Relationship between angular and dorsal nasal arteries

In Types II and III, the angular artery originating from the internal carotid arterial system was observed to have two different special relationships with the dorsal nasal artery (Fig. 5). In the one-branch type, the angular artery shared the trunk of the dorsal nasal artery, while in the multi-branch type, the angular artery originated separately from the ophthalmic artery. Its terminal branches were anastomosed with the branches of the dorsal or lateral nasal artery.

Course of the angular vessels and surrounding structures

The venous drainage of the external nose had similarly named veins that accompanied the arteries. The blood drained via the facial veins or the pterygoid plexus, specifically via the ophthalmic veins into the cavernous sinus.

The accompanying vein of the angular artery was also observed in specimens of the present study. The angular artery and its vein were located together. The artery was superficially embedded in the fibres of the levator labii superioris alaeque nasi and the vein was located at a deeper level with the angular artery at the medial canthus. The angular vein was medial to the angular artery above the medial canthus and lateral to the angular artery below the medial canthus. At the inferior end of the nasal bone, a vein originating from the surrounding tissues of the upper lateral nasal cartilage was infused into the angular vein, which lay deep in the layer of the levator labii superioris alaeque nasi (Fig. 3B and C and Fig. 6).

Another observation was that the infratrochlear nerve consistently appeared to accompany the angular artery. The nerve gave off branches that reached the nasal lateral region and were distributed into the nasal lateral cartilage and the corresponding mucosa.

Flap model in cadaver anatomy

In the present study, anatomical analysis showed that the angular vessels were constant in course and distribution and branched out into the surrounding tissues of the upper lateral cartilage, even though the angular artery had diverse origins. Therefore, the angular vessels were available for use as a vascular pedicle of an island chondromucosal flap in the lateral side of the nose, adjacent to the nasojugal fold. The blood supply to the flap was derived from the branches of the angular artery, which stretched onto the surface of the upper lateral cartilage. This flap, based on the angular vessels and infratrochlear nerve, was considered able to survive in an eyelid defect reconstruction and provide sensation following a one-stage surgery (Fig. 7).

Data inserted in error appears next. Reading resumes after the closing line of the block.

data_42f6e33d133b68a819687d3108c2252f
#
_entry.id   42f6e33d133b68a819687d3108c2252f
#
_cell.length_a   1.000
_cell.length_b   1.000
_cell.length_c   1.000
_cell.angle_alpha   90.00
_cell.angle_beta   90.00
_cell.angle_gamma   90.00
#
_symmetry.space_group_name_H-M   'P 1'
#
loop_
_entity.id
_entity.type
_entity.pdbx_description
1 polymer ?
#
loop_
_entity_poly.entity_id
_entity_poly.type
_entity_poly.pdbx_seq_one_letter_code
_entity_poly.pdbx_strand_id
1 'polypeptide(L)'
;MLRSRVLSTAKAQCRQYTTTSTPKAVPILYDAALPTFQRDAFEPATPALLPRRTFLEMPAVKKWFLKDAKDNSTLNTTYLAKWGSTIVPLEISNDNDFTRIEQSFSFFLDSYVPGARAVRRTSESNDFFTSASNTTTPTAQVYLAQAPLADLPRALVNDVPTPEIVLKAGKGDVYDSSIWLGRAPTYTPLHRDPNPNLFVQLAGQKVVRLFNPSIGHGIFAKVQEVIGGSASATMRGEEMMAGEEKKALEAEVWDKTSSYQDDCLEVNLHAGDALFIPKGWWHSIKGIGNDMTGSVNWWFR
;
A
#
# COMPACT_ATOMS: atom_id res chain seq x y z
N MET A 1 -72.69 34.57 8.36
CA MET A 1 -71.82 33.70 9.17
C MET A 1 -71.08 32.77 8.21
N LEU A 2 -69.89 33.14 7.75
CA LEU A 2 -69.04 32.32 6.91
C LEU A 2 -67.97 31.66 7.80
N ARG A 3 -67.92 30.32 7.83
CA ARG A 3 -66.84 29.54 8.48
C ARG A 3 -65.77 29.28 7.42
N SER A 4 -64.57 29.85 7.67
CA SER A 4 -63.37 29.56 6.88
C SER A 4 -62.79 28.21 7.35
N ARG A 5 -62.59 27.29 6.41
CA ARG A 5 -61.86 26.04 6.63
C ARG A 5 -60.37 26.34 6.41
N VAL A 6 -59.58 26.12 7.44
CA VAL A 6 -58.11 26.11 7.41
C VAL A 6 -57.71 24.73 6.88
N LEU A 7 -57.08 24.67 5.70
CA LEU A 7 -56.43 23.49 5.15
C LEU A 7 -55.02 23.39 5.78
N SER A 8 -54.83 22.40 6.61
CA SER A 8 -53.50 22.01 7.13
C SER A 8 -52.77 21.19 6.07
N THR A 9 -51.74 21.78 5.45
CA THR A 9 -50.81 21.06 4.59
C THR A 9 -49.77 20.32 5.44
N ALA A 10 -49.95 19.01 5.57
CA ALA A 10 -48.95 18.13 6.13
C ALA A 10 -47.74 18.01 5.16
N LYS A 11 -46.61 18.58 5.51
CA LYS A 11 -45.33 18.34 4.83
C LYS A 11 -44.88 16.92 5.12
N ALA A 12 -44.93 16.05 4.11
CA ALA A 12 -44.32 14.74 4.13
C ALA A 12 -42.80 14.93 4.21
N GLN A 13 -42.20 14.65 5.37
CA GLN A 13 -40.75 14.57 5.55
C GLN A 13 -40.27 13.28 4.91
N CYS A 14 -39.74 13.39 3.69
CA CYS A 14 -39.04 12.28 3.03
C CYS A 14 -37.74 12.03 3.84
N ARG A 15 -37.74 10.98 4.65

The anatomical results from the present study were then applied to clinical research.

Clinical application - a representative case

A 52-year-old male patient underwent ablation of a malignant tumor on his right lower eyelid. Following a wide excision of the tumor, there was a resulting 15×10 mm defect of the eyelid. Pathological examination confirmed the absence of malignant cells in the margins of the surgical specimen and therefore reconstruction of the full-thickness eyelid defects was performed during a one-stage surgery with the patient under local anesthesia. An island chondromucosal nasal flap based on the angular artery was used to reconstruct the posterior defects and an adjacent orbicularis oculi myocutaneous flap was used to reconstruct the anterior defects of the eyelid. The post-operative course of the patient was uneventful and the donor site near the nose healed completely. The reconstructed eyelid was not bulky and secondary revisions were not required. A follow-up after two years showed complete recovery of eyelid functions. The patient was extremely satisfied with the esthetic results, which provided a close match to the original quality of the skin and had minimal donor site complications. There was no tumor recurrence, ectropion or entropion, retraction, epiphora or minor conjunctival irritation of the eyelid. No observations of airway obstructions due to a defect in the donor site have been noted (Fig. 9).


Discussion

Numerous techniques have been utilized for eyelid reconstruction (58). An axial chondromucosal flap from the nose based on the dorsal nasal artery was first used for reconstruction of the tarsoconjunctival plane of full-thickness eyelid defects in 1992 (2). The authors reviewed their experience of using the nasal chondromucosal flap for an upper eyelid reconstruction and presented the merits of the technique. Firstly, the chondromucosal flap was observed to be safe, reliable and did not require long-term eye occlusion. The procedure was a one-stage surgery and did not damage the remnant lid (1). Secondly, the presence of vascularized cartilage in the flap warranted the required support of the reconstructed eyelid. Therefore, this reconstruction was anatomically complete and esthetically well-accepted by patients (3). Total reconstructions were also achievable with this technique (9).

Through anatomical study of cadavers, the authors identified that the nasal chondromucosal flap from the lateral side of the nose received its vascular supply not only from the dorsal nasal artery but also from the angular artery. This was involved in the composition of a reliable vascular anastomosis network in the external nasal region.

Although flaps based on the angular artery in an antegrade or retrograde manner are widely used for reconstruction of facial defects (1014), detailed studies on the angular artery are rare and generally inadequately described in anatomy books and literature.